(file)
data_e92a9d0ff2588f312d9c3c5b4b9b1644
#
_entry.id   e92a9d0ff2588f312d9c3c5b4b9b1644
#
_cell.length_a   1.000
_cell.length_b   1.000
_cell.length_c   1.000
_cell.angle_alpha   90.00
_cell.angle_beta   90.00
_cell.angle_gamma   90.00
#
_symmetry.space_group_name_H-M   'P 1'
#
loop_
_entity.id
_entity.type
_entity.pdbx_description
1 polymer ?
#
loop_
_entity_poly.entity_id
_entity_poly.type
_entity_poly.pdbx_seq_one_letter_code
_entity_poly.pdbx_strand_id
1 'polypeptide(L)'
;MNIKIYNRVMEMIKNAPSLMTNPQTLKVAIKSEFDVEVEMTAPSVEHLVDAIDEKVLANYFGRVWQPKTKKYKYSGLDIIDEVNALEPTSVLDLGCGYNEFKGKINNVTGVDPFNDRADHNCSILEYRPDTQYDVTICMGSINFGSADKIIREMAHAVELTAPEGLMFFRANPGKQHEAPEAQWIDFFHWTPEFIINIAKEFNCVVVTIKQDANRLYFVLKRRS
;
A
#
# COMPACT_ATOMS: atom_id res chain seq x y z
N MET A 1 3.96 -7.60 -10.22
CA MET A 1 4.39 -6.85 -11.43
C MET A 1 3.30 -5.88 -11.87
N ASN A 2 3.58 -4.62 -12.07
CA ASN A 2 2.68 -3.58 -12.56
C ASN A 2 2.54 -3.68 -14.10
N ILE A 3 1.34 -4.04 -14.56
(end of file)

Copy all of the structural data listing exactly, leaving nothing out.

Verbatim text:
data_e92a9d0ff2588f312d9c3c5b4b9b1644
#
_entry.id   e92a9d0ff2588f312d9c3c5b4b9b1644
#
_cell.length_a   1.000
_cell.length_b   1.000
_cell.length_c   1.000
_cell.angle_alpha   90.00
_cell.angle_beta   90.00
_cell.angle_gamma   90.00
#
_symmetry.space_group_name_H-M   'P 1'
#
loop_
_entity.id
_entity.type
_entity.pdbx_description
1 polymer ?
#
loop_
_entity_poly.entity_id
_entity_poly.type
_entity_poly.pdbx_seq_one_letter_code
_entity_poly.pdbx_strand_id
1 'polypeptide(L)'
;MNIKIYNRVMEMIKNAPSLMTNPQTLKVAIKSEFDVEVEMTAPSVEHLVDAIDEKVLANYFGRVWQPKTKKYKYSGLDIIDEVNALEPTSVLDLGCGYNEFKGKINNVTGVDPFNDRADHNCSILEYRPDTQYDVTICMGSINFGSADKIIREMAHAVELTAPEGLMFFRANPGKQHEAPEAQWIDFFHWTPEFIINIAKEFNCVVVTIKQDANRLYFVLKRRS
;
A
#
# COMPACT_ATOMS: atom_id res chain seq x y z
N MET A 1 3.96 -7.60 -10.22
CA MET A 1 4.39 -6.85 -11.43
C MET A 1 3.30 -5.88 -11.87
N ASN A 2 3.58 -4.62 -12.07
CA ASN A 2 2.68 -3.58 -12.56
C ASN A 2 2.54 -3.68 -14.10
N ILE A 3 1.34 -4.04 -14.56